Screening mammograms can detect breast cancer as much as two years before a growth can be detected during a self or clinical exam
It’s an unsettling statistic: One in every eight women will develop breast cancer in her lifetime.
“We know if breast cancer is diagnosed early it is generally easier to treat,” said Leigh Neumayer, MD, MS, the Department of Surgery chair at Banner – University Medical Center, who has a special focus on breast cancer. Screening mammograms, an X-ray of the breast, can detect breast cancer at its earliest stage – as much as two years before a growth can be detected during a self or clinical exam.
“Having a mammogram annually ensures that small and subtle changes can be detected more easily because of the benefit of multiple prior studies for comparison purposes,” explained Marisa Borders, MD, a radiologist and co-director of the Breast Imaging Center also at Banner – University Medical Center.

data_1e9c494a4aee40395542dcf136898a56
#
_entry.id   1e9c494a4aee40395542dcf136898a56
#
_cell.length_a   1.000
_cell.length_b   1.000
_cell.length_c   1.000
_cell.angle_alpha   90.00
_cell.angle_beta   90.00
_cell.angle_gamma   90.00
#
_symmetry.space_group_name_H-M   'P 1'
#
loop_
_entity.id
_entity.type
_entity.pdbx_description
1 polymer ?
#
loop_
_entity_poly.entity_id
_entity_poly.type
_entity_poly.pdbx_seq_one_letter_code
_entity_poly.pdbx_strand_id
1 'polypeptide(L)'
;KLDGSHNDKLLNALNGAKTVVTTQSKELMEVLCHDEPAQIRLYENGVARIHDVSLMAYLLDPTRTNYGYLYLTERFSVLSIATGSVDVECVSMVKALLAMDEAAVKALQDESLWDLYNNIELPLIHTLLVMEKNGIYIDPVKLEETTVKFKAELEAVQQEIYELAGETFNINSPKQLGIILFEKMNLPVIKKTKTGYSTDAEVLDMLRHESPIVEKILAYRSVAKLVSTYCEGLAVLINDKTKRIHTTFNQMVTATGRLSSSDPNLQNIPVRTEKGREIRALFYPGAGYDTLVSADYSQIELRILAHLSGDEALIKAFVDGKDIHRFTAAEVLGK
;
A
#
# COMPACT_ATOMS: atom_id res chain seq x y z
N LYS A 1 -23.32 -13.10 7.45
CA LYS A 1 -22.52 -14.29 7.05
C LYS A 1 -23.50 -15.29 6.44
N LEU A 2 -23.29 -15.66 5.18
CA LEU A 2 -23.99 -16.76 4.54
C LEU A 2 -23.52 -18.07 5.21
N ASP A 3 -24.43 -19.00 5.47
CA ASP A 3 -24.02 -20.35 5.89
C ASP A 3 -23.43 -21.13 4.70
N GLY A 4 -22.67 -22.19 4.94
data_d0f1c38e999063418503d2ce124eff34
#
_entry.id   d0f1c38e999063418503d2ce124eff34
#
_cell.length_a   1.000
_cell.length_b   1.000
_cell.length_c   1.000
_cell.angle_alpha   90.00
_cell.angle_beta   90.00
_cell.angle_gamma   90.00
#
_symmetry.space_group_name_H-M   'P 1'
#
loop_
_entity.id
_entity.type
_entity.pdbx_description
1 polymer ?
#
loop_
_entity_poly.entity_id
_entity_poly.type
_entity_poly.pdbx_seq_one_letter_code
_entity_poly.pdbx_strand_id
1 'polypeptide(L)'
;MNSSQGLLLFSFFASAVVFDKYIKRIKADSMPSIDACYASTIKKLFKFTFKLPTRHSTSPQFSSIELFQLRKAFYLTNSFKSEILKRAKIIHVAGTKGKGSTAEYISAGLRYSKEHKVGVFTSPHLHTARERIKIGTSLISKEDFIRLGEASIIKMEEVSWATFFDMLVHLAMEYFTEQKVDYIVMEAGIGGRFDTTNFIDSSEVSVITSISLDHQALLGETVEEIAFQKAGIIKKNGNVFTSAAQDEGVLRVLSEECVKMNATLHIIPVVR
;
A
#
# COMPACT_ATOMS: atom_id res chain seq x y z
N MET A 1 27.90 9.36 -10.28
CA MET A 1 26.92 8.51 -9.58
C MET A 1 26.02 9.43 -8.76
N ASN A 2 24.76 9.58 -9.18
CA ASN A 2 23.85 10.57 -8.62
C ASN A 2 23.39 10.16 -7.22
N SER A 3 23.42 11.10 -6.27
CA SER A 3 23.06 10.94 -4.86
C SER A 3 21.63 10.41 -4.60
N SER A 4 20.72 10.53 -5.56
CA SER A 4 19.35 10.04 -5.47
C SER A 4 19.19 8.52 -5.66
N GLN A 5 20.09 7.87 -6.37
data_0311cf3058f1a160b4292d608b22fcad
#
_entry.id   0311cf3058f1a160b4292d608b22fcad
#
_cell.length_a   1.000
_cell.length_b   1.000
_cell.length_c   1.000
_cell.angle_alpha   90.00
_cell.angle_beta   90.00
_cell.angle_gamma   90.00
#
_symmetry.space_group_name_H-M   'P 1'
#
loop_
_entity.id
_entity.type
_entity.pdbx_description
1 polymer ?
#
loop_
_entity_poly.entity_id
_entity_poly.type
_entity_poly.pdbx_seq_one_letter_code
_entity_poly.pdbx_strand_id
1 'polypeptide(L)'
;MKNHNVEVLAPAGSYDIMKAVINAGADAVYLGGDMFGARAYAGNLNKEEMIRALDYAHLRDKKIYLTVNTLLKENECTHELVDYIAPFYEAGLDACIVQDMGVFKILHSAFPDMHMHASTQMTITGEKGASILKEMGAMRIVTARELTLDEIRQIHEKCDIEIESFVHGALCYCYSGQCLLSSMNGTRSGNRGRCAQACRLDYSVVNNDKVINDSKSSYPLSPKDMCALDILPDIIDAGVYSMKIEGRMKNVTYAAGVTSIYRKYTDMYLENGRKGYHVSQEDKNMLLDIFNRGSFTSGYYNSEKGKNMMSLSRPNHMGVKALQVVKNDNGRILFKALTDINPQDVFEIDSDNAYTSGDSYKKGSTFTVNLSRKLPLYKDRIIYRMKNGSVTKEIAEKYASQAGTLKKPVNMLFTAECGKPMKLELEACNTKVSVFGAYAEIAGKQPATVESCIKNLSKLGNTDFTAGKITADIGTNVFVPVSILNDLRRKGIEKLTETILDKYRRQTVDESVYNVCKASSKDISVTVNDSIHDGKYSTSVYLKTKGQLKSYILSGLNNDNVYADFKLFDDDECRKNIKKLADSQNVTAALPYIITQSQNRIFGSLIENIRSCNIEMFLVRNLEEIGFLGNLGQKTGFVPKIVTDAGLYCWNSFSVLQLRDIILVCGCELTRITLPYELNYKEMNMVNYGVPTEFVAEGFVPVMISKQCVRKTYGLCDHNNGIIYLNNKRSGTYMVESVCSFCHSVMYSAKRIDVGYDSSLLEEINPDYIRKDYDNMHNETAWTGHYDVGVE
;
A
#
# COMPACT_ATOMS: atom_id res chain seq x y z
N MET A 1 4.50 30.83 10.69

Hearing annual associated with radiation may raise some red flags.
Dr. Borders offered this perspective, “The annual radiation exposure for the average person from the environment or natural background is about 3 mSv [a measurement of radiation]. By comparison, a two-view mammogram has about 0.2 to 0.4 mSv of exposure.”
And thanks to 3D mammogram technology, clearer more precise images are taken without additional radiation exposure: breast cancer detection is increased by 29 percent while the need for additional imaging is reduced by 15 percent.
If you have hesitations, it’s important to talk with your doctor and to understand your risk factors. These can include aging, your health and family history.
At Banner Health, we follow National Comprehensive Cancer Network guidelines which recommend annual mammograms for women with normal risk factors beginning at age 40. If you are in your early 40s and have chosen to wait to get a mammogram, Dr. Neumayer advises that if you experience any changes, such as pain, nipple discharge or feel a lump, it’s time to schedule a mammogram and see a breast surgeon.